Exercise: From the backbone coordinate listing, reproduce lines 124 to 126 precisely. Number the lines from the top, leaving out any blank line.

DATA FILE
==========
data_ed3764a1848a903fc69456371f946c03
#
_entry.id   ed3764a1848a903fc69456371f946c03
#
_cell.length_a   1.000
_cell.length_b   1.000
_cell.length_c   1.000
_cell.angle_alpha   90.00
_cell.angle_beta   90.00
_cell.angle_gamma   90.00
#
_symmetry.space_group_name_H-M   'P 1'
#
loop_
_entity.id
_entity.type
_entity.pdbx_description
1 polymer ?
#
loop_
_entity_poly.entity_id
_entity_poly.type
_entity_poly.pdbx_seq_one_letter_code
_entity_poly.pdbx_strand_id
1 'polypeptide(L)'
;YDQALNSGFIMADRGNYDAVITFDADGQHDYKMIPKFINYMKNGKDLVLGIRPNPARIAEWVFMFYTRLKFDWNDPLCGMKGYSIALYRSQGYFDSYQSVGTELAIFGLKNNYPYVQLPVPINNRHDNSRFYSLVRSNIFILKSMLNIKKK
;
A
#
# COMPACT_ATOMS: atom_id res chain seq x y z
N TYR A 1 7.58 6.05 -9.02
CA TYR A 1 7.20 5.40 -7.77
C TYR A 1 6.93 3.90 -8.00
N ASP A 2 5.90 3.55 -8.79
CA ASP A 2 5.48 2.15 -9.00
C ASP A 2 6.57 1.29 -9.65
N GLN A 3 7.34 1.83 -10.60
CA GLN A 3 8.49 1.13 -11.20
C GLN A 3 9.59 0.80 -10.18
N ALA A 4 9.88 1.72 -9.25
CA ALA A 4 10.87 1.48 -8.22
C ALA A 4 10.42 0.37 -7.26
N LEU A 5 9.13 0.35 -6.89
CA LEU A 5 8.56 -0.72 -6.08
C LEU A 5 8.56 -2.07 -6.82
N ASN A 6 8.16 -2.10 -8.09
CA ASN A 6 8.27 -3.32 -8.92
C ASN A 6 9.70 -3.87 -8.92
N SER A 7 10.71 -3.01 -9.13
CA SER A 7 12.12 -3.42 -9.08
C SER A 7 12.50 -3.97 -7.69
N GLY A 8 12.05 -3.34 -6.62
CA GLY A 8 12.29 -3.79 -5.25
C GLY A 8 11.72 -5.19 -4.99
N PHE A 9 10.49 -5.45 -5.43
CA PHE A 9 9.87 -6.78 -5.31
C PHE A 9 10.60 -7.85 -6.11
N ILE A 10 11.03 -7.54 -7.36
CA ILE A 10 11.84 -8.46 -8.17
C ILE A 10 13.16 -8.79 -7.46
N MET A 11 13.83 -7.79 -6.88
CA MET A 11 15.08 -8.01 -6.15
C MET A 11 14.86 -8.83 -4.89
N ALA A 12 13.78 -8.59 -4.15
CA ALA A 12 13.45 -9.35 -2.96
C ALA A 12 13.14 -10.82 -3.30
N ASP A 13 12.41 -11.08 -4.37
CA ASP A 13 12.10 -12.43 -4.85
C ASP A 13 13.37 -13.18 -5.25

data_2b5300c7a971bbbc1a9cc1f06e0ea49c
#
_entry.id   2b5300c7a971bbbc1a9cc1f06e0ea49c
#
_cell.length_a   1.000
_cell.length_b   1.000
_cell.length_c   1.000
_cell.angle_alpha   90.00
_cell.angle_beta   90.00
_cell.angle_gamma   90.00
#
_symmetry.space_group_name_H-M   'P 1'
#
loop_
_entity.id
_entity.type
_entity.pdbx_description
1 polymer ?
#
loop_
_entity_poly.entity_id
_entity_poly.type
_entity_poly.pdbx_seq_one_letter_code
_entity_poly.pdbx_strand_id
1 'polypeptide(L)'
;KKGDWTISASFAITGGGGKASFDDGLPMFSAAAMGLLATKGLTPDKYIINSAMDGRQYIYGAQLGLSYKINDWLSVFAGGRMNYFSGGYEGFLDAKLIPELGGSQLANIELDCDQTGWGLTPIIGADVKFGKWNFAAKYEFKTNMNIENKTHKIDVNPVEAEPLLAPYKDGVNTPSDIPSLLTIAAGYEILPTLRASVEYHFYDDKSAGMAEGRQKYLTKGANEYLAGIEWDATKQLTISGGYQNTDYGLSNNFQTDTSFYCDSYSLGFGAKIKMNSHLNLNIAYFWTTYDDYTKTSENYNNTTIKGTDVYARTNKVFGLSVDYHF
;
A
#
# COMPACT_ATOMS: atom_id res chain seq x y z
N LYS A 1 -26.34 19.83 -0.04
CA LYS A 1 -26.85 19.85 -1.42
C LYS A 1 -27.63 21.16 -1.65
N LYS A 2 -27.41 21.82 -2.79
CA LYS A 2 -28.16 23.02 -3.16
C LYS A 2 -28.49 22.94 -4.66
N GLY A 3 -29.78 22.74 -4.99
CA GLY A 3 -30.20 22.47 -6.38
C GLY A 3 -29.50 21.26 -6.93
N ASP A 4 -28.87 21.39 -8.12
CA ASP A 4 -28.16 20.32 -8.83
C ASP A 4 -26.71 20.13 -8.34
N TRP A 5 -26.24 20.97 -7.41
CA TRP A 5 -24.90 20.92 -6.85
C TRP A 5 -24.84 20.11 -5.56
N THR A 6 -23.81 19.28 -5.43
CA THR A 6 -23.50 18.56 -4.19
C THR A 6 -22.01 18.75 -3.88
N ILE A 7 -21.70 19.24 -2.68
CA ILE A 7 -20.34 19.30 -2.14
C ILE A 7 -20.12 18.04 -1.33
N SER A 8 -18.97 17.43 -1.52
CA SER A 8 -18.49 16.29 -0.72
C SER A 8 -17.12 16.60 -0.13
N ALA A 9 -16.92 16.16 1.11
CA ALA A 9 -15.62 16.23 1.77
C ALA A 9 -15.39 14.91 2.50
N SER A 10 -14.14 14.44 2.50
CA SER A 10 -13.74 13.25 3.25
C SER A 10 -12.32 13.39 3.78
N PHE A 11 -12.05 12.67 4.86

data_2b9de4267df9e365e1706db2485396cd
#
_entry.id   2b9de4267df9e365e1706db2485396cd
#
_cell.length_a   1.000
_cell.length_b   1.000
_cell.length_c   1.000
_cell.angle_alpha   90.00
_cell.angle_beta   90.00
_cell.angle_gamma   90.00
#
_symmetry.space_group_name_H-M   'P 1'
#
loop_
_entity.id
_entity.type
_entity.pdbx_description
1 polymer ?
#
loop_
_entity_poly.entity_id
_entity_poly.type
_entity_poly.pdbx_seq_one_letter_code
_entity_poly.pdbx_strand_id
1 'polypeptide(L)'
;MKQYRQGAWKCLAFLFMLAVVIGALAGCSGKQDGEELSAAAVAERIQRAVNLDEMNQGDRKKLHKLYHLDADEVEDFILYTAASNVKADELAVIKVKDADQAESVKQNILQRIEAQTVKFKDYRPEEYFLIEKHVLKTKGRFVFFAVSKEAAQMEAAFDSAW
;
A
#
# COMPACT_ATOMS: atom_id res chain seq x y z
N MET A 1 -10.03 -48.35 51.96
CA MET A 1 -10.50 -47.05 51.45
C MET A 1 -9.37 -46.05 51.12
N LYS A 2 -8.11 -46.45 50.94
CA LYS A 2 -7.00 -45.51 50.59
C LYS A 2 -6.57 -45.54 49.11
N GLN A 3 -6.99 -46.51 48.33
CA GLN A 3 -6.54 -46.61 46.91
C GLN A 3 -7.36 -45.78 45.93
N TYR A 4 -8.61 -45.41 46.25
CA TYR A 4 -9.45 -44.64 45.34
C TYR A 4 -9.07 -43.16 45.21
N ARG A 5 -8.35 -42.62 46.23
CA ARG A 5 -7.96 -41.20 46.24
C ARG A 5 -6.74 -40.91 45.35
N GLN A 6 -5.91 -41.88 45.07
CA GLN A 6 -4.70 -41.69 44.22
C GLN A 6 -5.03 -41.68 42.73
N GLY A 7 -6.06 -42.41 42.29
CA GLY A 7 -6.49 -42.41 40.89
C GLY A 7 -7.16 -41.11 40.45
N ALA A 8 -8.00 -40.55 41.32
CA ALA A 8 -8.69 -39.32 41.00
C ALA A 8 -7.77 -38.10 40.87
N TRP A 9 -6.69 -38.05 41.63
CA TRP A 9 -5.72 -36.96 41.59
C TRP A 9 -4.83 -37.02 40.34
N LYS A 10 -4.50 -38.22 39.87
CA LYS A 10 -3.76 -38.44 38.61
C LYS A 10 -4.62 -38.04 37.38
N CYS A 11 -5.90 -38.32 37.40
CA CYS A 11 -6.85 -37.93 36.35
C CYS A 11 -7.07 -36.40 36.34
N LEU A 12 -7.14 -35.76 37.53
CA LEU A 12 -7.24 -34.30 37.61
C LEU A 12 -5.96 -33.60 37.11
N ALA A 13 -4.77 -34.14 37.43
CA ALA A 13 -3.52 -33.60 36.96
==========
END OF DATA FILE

N ALA A 9 -16.92 16.16 1.11
CA ALA A 9 -15.62 16.23 1.77
C ALA A 9 -15.39 14.91 2.50